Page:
Field testing of first 800G live network trial

Field testing of first 800G live network trial

Technology News |
By Nick Flaherty

II‐VI has teamed with Windstream for field testing of the first live network trial of 800G transmission on a single channel.

Network operators are increasingly planning to deploy 800G transmission technology, driving the demand for portable test and measurement instruments with advanced capabilities. Windstream demonstrated the 800Gbit/s link over 730km on its long-haul network between San Diego, California and Phoenix, Arizona.

II-VI’s WaveAnalyzer can resolve the optical spectrum to 180 MHz to determine the spectral shape and modulation format of the 800 Gbit/s signals. A second test system, the WaveShaper, was programmed to simulate realistic optical network configurations. This capability can be used to analyze a wide range of scenarios, including the cumulative impairment effects on the 800Gbit/s signals that result from transmitting through a series of reconfigurable optical add-drop multiplexer (ROADM) systems.

“The high resolution, advanced features, and compact size of the WaveShaper and WaveAnalyzer enable realistic transmission stress testing both in the lab and in the field,” said Kim Papakos, Senior Network Architect at Windstream. “With the additional benefits of simultaneous multi-user access, a friendly user interface, and powerful post-processing capabilities, these instruments are an ideal solution for our upcoming 800G deployments.”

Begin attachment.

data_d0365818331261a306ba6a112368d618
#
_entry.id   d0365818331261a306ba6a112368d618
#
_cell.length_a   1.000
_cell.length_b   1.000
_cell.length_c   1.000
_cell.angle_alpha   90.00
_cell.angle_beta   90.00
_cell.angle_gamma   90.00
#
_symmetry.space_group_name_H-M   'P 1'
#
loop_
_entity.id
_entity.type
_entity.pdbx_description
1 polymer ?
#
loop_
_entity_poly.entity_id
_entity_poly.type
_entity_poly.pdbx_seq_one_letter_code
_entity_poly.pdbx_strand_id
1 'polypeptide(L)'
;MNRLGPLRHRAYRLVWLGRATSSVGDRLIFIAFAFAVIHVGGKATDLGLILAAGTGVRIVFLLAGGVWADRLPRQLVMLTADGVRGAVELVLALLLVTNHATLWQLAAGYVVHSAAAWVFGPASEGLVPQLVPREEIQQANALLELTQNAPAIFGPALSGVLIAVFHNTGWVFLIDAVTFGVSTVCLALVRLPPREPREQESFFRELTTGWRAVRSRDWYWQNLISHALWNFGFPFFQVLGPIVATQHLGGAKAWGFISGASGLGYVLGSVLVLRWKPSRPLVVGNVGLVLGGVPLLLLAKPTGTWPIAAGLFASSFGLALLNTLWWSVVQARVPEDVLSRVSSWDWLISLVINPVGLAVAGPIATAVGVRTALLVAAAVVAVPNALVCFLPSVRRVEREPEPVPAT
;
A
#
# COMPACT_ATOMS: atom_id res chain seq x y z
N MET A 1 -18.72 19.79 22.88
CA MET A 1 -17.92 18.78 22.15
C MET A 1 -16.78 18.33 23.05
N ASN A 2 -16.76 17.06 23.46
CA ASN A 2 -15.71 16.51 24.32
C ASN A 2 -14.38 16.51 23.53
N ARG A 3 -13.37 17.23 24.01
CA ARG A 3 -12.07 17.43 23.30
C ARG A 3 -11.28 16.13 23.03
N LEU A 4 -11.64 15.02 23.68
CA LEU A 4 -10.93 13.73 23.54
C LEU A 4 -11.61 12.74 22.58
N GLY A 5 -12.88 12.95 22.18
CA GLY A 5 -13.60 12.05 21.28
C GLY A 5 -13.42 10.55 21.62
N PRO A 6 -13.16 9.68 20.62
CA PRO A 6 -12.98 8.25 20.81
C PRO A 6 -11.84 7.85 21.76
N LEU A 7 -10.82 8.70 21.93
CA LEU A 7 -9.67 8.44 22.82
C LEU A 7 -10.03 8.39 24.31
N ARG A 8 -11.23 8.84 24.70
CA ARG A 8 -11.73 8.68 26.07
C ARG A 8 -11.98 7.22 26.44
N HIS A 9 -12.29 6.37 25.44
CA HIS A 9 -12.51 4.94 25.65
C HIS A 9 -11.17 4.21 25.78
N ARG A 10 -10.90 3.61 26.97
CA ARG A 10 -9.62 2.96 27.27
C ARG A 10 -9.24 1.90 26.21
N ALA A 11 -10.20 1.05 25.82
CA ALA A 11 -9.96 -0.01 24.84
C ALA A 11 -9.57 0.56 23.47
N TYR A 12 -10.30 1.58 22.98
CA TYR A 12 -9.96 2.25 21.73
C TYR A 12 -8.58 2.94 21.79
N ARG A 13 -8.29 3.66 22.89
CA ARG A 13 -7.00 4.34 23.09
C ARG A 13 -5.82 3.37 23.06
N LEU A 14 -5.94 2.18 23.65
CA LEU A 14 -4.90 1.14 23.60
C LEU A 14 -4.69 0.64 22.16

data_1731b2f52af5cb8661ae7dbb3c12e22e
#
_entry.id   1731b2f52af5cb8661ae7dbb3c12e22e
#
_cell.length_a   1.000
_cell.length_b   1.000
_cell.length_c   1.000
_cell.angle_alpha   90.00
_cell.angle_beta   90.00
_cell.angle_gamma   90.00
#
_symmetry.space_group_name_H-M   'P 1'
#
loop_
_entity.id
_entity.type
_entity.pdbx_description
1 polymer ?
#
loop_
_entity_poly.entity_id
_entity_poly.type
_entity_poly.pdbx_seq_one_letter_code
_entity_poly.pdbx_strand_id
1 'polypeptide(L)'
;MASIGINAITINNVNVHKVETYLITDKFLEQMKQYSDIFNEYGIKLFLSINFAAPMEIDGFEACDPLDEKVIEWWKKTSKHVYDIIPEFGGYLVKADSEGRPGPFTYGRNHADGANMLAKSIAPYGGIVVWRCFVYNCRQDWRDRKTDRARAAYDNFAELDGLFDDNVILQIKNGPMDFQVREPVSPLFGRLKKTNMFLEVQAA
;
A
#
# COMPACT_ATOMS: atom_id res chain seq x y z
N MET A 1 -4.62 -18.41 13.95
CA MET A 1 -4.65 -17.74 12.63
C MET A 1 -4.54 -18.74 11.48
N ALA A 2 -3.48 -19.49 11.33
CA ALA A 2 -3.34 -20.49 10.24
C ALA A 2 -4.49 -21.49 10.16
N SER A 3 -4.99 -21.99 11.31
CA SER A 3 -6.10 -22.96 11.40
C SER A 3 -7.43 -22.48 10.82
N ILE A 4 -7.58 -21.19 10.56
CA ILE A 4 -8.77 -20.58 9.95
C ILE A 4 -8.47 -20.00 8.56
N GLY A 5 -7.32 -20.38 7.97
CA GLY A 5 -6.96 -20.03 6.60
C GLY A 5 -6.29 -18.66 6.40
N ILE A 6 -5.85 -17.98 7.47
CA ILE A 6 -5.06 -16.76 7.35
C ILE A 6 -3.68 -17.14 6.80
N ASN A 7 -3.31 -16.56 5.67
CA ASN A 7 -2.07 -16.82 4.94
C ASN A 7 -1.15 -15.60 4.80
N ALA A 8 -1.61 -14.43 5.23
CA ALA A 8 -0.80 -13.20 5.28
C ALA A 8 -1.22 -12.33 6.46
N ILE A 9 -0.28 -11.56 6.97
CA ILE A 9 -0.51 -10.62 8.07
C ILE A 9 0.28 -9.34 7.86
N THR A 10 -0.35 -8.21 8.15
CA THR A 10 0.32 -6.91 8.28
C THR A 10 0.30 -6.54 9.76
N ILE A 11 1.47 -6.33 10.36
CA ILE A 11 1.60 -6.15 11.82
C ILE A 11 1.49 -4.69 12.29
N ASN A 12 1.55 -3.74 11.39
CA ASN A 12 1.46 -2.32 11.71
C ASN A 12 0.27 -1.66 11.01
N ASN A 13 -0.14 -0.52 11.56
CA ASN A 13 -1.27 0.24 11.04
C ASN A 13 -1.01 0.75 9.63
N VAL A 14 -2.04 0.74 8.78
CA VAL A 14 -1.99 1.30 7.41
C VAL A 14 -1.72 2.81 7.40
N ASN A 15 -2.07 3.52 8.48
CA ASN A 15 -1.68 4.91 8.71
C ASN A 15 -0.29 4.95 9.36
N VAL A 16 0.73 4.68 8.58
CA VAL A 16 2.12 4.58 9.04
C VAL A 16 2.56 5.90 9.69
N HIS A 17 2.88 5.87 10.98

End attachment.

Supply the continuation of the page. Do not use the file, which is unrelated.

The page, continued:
“The high spectral density of multicarrier signals at 800G and beyond present a significant challenge for ordinary test equipment,” said Dr Sanjai Parthasarathi, Chief Marketing Officer at II-VI Incorporated. “We are collaborating closely with telecom carriers such as Windstream to define and perfect new software features that will enable their next-generation optical networks.”

II-VI’s WaveAnalyzer and WaveShaper instruments integrate a web server that supports both a graphical user interface (GUI) and an application programming interface (API). Their compact size enables them to be easily hand-carried to remote network sites for system turn-up and maintenance tasks.

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